• Romance Scam - a confidence scam whereby a criminal displays (fake) romantic intentions towards a victim in order to gain their affection and trust to extort money.
  • Impersonation of UK officials - criminals impersonate a UK official to obtain personal information and steal money, often claiming that the victim is due a refund or must make an urgent payment. Example of this scam: HMRC Tax Rebate Scam and the Council Tax Scam.
  • Investment and ‘Get Rich Quick’ schemes offering impressive financial gain -can appear as a fake website or even be introduced to you through social media sites such as Facebook and Instagram.
  • Missed delivery emails - messages to say you have missed a postal delivery (fake parcel) and you need to click on links to re arrange the delivery- they will then ask for your bank details to pay for this delivery. They will pose as reputable delivery companies to trick you.
  • Fake Job adverts - promising you employment and asking you to provide your personal details such as banking, passport and driving license.

Doorstep scams

  • Doorstep callers (Rogue Traders) – criminals pose as legitimate business people, selling goods or services that are faulty, unnecessary, overpriced, poor quality or non-existent.
  • Bogus callers (Distraction Burglary) – criminals pose as legitimate business people in an attempt to enter the victim’s home to commit theft by distracting the victim.

Popular scams

Vitamin and health food scams

  • once items have been purchased, products will often periodically arrive with payments taken from your bank account. You may also be inundated with calls and your details may be sold to other companies selling similar products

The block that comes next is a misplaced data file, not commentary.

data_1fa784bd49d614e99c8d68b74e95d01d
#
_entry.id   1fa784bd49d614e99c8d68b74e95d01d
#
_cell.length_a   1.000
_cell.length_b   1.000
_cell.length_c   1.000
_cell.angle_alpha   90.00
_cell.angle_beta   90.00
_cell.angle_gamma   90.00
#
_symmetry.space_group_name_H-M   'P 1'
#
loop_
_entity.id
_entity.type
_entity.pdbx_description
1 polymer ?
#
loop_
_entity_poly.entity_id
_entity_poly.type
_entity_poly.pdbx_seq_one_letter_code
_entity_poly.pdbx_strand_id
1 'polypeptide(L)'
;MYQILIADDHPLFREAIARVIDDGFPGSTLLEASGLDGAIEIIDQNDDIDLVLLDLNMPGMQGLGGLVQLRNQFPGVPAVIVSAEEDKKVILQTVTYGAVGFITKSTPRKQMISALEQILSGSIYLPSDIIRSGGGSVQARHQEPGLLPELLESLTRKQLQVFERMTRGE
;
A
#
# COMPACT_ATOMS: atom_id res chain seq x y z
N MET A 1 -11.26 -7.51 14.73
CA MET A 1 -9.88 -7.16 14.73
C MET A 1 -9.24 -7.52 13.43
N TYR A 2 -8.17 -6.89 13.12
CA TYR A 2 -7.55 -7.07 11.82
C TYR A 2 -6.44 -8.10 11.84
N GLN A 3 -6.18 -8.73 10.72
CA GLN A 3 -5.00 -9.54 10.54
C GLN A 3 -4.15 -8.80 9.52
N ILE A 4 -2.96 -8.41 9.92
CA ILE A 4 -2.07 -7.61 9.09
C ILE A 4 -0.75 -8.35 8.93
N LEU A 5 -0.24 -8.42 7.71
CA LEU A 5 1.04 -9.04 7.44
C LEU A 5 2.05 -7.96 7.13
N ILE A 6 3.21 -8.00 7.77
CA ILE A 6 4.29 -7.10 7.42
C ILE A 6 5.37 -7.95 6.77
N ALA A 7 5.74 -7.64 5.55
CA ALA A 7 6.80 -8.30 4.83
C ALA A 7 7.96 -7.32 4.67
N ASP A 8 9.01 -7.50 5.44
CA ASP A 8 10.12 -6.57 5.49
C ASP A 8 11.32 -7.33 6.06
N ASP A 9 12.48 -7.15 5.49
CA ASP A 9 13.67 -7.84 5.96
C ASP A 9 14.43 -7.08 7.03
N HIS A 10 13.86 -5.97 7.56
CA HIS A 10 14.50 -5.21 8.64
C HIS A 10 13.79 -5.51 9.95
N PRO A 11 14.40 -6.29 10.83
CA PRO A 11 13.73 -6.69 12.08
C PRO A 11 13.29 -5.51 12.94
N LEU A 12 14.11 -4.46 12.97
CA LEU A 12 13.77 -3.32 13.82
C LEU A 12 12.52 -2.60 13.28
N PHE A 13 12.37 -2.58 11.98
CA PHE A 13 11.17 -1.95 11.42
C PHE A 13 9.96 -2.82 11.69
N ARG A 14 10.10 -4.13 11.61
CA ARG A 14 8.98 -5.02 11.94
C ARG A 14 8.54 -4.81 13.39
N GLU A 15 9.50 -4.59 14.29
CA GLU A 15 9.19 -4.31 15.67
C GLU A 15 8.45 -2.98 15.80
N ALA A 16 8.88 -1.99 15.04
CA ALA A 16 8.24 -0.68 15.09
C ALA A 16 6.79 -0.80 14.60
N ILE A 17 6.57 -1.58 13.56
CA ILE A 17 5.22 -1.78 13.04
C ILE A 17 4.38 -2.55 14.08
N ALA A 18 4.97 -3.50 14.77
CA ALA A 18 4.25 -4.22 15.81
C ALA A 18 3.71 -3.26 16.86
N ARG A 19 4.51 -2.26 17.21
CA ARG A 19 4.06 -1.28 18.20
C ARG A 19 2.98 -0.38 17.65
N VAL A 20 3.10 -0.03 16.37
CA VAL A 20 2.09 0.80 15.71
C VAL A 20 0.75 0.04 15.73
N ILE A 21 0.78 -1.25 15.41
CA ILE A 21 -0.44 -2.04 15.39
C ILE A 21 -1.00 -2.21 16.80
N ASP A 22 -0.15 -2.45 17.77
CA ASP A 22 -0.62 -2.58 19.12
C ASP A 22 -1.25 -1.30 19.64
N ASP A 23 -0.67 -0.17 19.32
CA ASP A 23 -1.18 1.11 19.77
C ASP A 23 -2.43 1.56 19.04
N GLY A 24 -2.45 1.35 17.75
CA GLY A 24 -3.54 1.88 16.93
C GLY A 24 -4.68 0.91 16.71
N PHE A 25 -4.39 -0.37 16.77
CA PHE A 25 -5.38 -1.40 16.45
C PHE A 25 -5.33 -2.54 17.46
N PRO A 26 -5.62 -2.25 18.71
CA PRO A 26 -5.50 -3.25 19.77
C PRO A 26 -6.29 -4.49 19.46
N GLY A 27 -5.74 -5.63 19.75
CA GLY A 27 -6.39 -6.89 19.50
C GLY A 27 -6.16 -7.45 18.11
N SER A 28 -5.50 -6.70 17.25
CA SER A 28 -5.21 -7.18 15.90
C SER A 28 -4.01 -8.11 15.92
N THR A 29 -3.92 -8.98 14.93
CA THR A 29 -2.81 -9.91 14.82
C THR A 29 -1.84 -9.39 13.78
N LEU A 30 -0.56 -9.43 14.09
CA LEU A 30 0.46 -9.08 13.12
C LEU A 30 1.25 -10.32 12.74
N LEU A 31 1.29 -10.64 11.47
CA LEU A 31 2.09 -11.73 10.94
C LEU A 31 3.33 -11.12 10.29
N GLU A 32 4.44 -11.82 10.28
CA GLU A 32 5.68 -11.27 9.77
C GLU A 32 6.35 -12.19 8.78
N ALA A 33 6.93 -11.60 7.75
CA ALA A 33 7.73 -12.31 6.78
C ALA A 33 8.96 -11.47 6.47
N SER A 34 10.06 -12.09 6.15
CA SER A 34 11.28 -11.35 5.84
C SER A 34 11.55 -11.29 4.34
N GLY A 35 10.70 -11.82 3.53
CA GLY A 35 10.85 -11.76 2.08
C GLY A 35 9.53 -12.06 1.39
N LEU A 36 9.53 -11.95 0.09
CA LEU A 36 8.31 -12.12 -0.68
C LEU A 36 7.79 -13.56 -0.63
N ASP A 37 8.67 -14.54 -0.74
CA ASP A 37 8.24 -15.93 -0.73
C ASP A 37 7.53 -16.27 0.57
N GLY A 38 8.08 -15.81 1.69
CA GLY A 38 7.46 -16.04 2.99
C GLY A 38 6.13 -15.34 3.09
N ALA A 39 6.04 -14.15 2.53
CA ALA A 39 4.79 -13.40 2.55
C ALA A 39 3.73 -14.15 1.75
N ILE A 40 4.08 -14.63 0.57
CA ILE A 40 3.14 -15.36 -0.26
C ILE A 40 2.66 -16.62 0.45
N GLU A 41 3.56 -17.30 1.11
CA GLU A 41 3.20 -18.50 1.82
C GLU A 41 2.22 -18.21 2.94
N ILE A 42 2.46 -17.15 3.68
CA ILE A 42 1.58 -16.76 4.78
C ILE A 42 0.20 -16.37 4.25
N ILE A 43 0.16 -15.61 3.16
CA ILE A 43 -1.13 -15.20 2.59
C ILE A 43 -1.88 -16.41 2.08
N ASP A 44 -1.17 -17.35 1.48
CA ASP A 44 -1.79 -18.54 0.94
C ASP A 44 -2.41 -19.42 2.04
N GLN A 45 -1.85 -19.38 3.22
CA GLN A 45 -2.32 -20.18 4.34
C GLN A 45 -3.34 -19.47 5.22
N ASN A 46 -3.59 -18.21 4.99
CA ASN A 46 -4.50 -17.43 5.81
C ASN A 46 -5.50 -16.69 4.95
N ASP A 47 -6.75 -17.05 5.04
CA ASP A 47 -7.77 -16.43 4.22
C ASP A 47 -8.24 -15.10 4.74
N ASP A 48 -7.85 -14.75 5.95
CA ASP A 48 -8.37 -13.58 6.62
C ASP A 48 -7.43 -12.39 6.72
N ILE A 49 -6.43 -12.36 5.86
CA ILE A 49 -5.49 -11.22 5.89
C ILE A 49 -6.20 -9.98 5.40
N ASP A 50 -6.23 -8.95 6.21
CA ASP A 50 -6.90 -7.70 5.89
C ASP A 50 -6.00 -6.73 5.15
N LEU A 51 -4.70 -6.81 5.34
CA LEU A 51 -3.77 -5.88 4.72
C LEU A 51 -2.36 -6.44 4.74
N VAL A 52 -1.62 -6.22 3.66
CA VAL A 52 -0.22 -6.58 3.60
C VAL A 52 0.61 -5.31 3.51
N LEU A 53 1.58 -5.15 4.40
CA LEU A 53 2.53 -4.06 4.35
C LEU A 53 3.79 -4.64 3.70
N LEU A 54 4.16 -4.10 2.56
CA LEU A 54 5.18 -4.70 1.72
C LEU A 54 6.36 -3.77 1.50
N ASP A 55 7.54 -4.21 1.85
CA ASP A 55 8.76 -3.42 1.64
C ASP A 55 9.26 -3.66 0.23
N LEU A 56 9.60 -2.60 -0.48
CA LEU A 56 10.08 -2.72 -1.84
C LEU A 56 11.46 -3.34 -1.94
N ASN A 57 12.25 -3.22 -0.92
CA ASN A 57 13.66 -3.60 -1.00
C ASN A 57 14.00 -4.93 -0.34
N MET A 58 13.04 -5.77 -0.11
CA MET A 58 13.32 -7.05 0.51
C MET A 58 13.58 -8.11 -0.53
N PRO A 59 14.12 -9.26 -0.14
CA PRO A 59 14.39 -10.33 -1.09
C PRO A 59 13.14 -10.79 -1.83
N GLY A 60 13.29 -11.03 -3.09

• top tip – buy vitamins from high street stores who will not pressure you into buying more or send you unwanted items

Call blocker scams

  • claim to provide call blocking services but fail to prevent nuisance calls despite taking payment
  • top tip – never sign up to call blocking service providers who have made contact with you

Prize draw scams

  • allege that victims have won large sums of money on fictitious lottery or prize draws
  • top tip - legitimate companies will never ask you for money to make a purchase or claim a prize

Bank account comprised scams (push payment scams)

  • claim to be from your bank, informing you that your account has been compromised and funds need to be transferred to a safe account – the safe account actually belongs to the scammers (who may have knowledge of account numbers/ transaction details)
  • top tip – never discuss your financial details with anyone calling you. Call or visit your bank at a later time, preferably from a different telephone on a trusted number

Bogus doorstep callers

  • doorstep callers/ property maintenance scams such as jet washing your roof which actually causes damage and is not recommended by chartered surveyors.
  • top tip – never buy products/ have work carried out by people knocking your door. The fix-a-home, listed trader scheme is a good point of reference for any work you may need carried out as those detailed have been vetted by trading standards and is updated annually